The Inevitable Patterns of Rivers, Landscapes, and People
A public lecture by Dr Kyungrock Paik, Associate Professor School of Civil, Environmental, and Architectural Engineering, Korea University and 2016 UWA Gledden Short Stay Fellow
Rivers, landscapes and people are deeply connected. Landscapes continuously evolve their form over time, albeit at a seemingly slow pace, with rivers emerging as self-organized features of a multitude of physical and biological processes. Despite the opportunity for uniqueness, rivers display ubiquitous patterns globally. It is postulated that landscape evolution has been significantly accelerated since humans appeared in the geological history. People have adapted to landscapes and rivers and actively change the environment. Perhaps surprisingly, given our technological capabilities, the macro-scale patterns of people in river landscapes appear to be ubiquitous. The knowledge scientists have obtained in recent years pose important questions: In which direction does the human-landscape system evolve? What is a sustainable way of landscape utilization given increasing population and resource consumption? Understanding our place in fluvial landscapes can help us move towards answering these questions.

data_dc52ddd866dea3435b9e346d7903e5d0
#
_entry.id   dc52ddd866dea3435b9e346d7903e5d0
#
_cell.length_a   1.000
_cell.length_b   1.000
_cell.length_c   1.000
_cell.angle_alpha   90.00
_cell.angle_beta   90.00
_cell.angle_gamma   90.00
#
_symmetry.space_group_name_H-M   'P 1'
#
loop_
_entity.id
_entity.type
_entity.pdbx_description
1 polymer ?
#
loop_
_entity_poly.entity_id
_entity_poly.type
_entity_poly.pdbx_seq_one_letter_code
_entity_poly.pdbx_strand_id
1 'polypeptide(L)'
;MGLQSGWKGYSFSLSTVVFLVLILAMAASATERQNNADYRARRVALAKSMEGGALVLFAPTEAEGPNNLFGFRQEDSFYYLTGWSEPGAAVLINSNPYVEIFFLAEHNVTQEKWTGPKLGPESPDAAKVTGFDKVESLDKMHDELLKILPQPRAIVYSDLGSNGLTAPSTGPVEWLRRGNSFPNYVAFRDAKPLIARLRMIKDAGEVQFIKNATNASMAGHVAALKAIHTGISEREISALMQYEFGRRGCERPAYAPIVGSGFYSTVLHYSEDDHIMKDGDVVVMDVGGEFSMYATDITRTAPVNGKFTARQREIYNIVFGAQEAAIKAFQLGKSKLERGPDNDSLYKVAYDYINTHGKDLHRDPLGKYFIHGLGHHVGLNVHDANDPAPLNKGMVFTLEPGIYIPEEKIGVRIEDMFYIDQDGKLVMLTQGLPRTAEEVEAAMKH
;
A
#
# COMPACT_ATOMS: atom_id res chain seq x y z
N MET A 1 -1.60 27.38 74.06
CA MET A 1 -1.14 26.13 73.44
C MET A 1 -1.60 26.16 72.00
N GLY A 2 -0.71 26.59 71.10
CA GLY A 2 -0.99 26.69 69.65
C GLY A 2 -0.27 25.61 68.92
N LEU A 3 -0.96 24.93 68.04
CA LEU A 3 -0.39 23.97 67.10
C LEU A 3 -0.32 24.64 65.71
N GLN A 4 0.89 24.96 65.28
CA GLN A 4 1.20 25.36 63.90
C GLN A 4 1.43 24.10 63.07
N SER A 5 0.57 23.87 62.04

Dr Paik received Bachelor’s and Master’s degree (Civil Engineering) in 1995 and 2001, respectively, from Korea University. He received his PhD in 2006 from the University of Illinois at Urbana-Champaign. In 2006 he was appointed as a Lecturer at the School of Environmental Systems Engineering, at The University of Western Australia. He moved to Korea University in 2009 and is currently an Associate Professor at the School of Civil, Environmental, and Architectural Engineering.
Dr Paik is a 2016 UWA Gledden Short Stay Fellow.